All above and below ground horizontal drainage pipes should be laid to an adequate gradient.
Gradients from 1 in 40 to 1 in 110 will normally give adequate flow velocities.
A gradient of 1 in 80 is suitable for commencing calculations for pipe schemes.
If the gradient is not steep enough i.e. less than 1 in 110, then the pipe could block if the solids slow down and become stranded. The fall in a pipe may be defined as the vertical amount by which the pipe drops over a distance. The distance can be between sections of pipe or between manholes.
A gradient may be defined as fall divided by distance.
GRADIENT = FALL / DISTANCE
For example a 24 meter section of pipework has a fall of 0.30 meters the gradient = 0.30 / 24
gradient = 0.0125
This can be converted into a gradient written as a ratio
gradient = 1 / 0.0125 = 80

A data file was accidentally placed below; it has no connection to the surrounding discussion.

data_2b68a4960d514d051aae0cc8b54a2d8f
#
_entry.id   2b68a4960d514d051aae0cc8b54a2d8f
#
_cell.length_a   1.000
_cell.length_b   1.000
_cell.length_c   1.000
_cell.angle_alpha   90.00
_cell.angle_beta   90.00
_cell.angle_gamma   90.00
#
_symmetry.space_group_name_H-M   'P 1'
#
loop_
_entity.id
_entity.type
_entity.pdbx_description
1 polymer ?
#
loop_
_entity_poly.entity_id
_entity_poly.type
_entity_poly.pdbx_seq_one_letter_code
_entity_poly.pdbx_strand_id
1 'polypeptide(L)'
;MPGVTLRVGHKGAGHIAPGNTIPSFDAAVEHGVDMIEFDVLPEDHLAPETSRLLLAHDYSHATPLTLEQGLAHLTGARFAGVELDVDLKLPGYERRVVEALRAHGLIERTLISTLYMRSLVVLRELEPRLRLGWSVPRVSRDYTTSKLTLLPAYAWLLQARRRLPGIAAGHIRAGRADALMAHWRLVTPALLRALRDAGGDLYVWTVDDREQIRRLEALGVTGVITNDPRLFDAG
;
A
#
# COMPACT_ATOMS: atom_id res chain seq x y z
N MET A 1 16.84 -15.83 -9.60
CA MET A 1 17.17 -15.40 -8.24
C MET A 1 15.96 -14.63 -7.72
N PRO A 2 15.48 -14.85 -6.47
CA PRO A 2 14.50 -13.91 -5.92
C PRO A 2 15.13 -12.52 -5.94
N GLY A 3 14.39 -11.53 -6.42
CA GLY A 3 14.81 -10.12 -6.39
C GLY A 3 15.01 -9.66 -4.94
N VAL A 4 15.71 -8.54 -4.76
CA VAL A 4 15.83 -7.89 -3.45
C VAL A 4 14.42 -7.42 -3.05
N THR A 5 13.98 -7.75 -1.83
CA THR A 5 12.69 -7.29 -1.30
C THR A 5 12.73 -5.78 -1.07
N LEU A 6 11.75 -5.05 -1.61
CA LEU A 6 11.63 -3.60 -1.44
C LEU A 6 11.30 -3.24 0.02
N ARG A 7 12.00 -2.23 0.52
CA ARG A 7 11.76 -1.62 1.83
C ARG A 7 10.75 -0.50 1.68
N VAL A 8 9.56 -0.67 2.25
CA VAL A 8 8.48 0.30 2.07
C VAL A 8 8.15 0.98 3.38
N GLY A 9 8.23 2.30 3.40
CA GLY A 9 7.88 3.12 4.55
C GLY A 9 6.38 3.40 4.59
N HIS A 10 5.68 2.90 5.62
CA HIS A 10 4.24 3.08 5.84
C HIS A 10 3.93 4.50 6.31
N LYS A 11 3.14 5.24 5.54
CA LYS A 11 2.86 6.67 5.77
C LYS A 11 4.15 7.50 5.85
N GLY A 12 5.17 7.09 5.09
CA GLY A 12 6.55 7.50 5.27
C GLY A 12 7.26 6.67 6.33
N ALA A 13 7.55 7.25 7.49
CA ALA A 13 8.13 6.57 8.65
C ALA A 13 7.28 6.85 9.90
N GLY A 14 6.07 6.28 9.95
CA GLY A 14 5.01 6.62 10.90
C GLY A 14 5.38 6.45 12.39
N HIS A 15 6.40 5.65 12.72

gradient = 1 in 80
If the gradient is known then the formula can be rearranged to calculate the fall
FALL = GRADIENT X DISTANCE
For example to calculate the fall in a 50 meters of pipework if the gradient is to be 1 in 80. A gradient of 1 in 80 as a number instead of a ratio is 1 / 80 = 0.0125
Fall = 0.0125 x 50
Fall = 0.625 meters (625 mm)
How we can help?
If you have issues with blocked drains, a soakaway or drainage field that has failed contact us at Tekneka Ltd on 01772 846193 / 07968 143756 or fill in the contact form